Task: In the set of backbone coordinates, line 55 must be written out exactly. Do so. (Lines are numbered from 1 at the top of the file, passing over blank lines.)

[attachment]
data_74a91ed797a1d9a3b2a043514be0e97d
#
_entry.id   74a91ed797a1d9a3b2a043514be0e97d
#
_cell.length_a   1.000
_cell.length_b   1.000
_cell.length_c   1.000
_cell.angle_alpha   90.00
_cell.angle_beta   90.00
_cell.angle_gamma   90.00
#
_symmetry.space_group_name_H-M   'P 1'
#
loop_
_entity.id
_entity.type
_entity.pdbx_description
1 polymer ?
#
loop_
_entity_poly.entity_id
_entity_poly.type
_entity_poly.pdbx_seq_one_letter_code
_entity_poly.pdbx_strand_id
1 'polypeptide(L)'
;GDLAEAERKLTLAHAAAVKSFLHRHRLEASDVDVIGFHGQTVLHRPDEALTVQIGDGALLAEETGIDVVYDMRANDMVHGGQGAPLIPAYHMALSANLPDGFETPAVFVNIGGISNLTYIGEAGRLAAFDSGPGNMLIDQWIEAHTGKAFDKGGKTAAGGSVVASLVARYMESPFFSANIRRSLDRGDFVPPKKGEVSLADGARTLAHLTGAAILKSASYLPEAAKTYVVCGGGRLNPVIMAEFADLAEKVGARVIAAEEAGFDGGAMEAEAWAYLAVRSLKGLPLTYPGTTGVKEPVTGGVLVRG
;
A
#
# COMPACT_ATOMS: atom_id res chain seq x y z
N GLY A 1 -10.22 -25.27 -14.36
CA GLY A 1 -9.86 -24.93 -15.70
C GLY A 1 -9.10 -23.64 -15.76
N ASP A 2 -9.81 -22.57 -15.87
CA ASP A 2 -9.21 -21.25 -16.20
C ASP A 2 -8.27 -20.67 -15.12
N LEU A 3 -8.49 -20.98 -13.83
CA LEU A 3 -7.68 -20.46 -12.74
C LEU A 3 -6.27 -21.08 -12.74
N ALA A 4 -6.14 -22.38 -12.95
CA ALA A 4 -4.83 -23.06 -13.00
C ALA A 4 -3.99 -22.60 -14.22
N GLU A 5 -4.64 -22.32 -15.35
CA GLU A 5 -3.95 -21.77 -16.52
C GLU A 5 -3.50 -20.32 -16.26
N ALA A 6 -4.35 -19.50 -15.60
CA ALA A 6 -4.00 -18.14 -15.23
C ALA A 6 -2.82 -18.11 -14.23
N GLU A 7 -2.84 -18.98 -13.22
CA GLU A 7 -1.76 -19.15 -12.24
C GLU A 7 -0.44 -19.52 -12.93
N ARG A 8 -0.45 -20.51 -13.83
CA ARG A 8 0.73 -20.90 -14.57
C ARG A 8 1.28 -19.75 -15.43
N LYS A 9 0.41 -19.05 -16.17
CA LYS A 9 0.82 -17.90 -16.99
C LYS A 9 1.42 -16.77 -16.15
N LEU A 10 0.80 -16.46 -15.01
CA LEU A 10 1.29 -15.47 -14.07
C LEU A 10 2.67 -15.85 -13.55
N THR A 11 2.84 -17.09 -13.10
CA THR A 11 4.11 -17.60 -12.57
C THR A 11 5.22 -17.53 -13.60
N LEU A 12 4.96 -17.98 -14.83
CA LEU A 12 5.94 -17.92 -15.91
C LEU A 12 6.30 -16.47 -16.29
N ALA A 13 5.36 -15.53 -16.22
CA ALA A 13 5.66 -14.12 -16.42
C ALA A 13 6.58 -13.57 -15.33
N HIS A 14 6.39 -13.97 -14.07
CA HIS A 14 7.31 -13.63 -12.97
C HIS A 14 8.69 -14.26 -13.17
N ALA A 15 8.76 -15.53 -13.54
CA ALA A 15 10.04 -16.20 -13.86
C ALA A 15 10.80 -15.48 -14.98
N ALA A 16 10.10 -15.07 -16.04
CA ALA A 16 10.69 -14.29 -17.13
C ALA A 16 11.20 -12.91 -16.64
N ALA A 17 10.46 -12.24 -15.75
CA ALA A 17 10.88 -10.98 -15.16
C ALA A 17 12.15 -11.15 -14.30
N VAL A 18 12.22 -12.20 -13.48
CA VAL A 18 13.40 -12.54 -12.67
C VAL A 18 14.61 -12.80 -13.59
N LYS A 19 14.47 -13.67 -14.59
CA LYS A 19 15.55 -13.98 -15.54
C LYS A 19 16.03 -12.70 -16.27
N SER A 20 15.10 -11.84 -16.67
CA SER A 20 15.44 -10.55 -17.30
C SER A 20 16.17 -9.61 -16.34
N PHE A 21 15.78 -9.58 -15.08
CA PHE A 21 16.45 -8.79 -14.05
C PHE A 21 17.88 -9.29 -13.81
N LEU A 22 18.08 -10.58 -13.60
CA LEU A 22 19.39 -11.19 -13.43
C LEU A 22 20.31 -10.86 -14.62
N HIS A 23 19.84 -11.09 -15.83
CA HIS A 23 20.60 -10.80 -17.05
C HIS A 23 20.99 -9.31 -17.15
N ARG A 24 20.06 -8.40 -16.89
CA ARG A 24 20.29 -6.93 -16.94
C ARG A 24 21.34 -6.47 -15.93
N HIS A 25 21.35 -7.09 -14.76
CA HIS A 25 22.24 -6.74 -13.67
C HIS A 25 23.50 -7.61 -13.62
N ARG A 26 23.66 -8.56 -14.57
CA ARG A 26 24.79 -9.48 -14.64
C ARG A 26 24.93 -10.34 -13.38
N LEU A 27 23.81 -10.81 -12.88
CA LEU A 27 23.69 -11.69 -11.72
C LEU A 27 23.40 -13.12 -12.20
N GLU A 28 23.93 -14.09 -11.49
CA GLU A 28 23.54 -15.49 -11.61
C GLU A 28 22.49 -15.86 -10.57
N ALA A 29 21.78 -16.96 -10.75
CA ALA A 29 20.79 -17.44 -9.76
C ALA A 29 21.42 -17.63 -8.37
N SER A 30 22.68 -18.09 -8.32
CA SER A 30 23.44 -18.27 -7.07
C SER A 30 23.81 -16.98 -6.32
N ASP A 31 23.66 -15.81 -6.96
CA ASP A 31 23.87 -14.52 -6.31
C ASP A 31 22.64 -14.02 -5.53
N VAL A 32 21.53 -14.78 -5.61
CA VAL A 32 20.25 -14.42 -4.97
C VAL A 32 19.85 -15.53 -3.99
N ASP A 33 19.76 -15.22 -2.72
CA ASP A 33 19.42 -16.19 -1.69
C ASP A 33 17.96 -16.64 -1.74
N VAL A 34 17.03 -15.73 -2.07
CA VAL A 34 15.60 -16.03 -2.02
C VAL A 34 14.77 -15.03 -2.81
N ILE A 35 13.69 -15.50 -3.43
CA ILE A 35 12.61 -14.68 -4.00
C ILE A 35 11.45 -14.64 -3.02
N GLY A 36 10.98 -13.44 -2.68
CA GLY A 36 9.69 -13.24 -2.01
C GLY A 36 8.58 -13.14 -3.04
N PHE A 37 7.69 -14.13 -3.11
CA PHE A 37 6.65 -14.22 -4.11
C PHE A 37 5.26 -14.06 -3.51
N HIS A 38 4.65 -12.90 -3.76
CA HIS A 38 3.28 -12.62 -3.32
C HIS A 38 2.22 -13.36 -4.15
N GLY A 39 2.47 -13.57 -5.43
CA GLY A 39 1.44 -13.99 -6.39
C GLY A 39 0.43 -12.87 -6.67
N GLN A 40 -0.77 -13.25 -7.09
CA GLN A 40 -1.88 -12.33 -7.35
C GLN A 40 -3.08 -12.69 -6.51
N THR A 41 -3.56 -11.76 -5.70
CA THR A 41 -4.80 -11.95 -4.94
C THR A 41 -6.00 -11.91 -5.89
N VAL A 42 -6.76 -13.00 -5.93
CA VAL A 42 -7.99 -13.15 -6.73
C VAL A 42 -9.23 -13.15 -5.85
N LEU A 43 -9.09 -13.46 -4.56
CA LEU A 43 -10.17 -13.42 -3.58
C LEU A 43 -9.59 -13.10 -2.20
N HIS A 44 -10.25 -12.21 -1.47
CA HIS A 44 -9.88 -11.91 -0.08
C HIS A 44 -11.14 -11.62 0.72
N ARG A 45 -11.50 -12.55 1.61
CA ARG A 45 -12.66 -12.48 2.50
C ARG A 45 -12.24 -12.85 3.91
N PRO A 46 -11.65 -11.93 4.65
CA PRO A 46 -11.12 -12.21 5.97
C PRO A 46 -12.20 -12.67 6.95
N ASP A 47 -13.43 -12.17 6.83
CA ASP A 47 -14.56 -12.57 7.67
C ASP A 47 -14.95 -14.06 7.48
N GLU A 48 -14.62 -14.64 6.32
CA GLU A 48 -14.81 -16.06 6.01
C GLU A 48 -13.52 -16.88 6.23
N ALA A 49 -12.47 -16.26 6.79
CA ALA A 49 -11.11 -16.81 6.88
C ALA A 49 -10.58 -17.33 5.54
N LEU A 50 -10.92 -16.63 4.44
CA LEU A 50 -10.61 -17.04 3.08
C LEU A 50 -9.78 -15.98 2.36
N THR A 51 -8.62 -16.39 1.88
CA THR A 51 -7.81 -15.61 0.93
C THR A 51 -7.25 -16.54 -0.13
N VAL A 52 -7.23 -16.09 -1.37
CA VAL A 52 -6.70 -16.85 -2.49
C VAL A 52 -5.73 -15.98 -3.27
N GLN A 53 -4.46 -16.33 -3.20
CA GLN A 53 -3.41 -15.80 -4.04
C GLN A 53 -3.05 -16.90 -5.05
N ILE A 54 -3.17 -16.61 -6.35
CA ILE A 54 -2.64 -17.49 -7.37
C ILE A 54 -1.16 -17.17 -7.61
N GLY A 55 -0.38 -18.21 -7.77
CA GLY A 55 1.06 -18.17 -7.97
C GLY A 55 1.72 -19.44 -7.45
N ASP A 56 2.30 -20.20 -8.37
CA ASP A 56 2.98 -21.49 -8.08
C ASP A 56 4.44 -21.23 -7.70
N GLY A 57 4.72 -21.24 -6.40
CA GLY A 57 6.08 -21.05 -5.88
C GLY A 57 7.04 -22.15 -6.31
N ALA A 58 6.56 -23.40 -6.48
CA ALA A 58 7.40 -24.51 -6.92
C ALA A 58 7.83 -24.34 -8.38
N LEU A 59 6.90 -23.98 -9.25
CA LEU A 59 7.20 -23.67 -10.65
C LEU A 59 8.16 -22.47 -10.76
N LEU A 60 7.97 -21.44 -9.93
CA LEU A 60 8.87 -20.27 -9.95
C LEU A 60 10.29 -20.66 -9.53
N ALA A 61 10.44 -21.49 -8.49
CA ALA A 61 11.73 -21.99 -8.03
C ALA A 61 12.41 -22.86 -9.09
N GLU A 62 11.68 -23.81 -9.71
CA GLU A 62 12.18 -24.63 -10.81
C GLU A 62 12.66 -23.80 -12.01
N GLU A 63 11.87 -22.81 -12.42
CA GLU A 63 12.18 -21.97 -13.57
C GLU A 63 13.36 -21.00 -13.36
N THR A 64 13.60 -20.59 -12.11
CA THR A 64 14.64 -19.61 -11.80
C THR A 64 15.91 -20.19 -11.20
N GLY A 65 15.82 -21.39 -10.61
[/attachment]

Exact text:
N LYS A 9 0.41 -19.05 -16.17